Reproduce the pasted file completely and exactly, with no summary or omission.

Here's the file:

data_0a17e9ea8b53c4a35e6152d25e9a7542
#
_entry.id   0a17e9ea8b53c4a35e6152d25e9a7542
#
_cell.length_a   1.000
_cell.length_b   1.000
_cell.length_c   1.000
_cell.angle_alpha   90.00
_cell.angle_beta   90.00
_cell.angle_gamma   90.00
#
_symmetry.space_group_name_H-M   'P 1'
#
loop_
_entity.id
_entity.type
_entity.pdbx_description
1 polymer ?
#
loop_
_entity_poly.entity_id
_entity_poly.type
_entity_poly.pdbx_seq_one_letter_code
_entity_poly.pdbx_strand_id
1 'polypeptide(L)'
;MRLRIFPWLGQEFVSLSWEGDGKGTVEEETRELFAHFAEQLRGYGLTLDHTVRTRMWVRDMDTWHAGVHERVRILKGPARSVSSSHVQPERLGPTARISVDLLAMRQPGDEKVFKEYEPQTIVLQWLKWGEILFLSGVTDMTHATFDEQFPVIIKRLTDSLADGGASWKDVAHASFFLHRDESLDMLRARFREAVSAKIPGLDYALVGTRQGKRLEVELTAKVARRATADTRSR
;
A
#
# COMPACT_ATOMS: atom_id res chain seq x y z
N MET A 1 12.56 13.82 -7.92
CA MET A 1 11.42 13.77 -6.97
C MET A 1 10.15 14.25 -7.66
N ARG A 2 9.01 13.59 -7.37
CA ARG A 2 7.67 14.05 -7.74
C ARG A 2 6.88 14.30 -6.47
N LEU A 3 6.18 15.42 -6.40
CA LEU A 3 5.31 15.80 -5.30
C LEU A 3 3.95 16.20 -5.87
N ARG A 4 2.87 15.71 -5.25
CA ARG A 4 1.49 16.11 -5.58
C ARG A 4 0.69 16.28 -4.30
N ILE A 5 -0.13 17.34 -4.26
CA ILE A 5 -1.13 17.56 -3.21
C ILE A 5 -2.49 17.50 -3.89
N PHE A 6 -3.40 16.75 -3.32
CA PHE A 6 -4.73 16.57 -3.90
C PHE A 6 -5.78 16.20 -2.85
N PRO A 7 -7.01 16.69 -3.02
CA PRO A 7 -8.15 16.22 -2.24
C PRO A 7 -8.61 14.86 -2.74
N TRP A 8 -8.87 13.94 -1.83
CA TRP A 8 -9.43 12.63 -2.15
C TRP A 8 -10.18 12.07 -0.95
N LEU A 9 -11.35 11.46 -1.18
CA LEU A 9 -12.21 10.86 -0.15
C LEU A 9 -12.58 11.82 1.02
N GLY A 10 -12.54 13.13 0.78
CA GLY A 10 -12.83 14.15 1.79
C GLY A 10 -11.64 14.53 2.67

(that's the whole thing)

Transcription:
data_0a17e9ea8b53c4a35e6152d25e9a7542
#
_entry.id   0a17e9ea8b53c4a35e6152d25e9a7542
#
_cell.length_a   1.000
_cell.length_b   1.000
_cell.length_c   1.000
_cell.angle_alpha   90.00
_cell.angle_beta   90.00
_cell.angle_gamma   90.00
#
_symmetry.space_group_name_H-M   'P 1'
#
loop_
_entity.id
_entity.type
_entity.pdbx_description
1 polymer ?
#
loop_
_entity_poly.entity_id
_entity_poly.type
_entity_poly.pdbx_seq_one_letter_code
_entity_poly.pdbx_strand_id
1 'polypeptide(L)'
;MRLRIFPWLGQEFVSLSWEGDGKGTVEEETRELFAHFAEQLRGYGLTLDHTVRTRMWVRDMDTWHAGVHERVRILKGPARSVSSSHVQPERLGPTARISVDLLAMRQPGDEKVFKEYEPQTIVLQWLKWGEILFLSGVTDMTHATFDEQFPVIIKRLTDSLADGGASWKDVAHASFFLHRDESLDMLRARFREAVSAKIPGLDYALVGTRQGKRLEVELTAKVARRATADTRSR
;
A
#
# COMPACT_ATOMS: atom_id res chain seq x y z
N MET A 1 12.56 13.82 -7.92
CA MET A 1 11.42 13.77 -6.97
C MET A 1 10.15 14.25 -7.66
N ARG A 2 9.01 13.59 -7.37
CA ARG A 2 7.67 14.05 -7.74
C ARG A 2 6.88 14.30 -6.47
N LEU A 3 6.18 15.42 -6.40
CA LEU A 3 5.31 15.80 -5.30
C LEU A 3 3.95 16.20 -5.87
N ARG A 4 2.87 15.71 -5.25
CA ARG A 4 1.49 16.11 -5.58
C ARG A 4 0.69 16.28 -4.30
N ILE A 5 -0.13 17.34 -4.26
CA ILE A 5 -1.13 17.56 -3.21
C ILE A 5 -2.49 17.50 -3.89
N PHE A 6 -3.40 16.75 -3.32
CA PHE A 6 -4.73 16.57 -3.90
C PHE A 6 -5.78 16.20 -2.85
N PRO A 7 -7.01 16.69 -3.02
CA PRO A 7 -8.15 16.22 -2.24
C PRO A 7 -8.61 14.86 -2.74
N TRP A 8 -8.87 13.94 -1.83
CA TRP A 8 -9.43 12.63 -2.15
C TRP A 8 -10.18 12.07 -0.95
N LEU A 9 -11.35 11.46 -1.18
CA LEU A 9 -12.21 10.86 -0.15
C LEU A 9 -12.58 11.82 1.02
N GLY A 10 -12.54 13.13 0.78
CA GLY A 10 -12.83 14.15 1.79
C GLY A 10 -11.64 14.53 2.67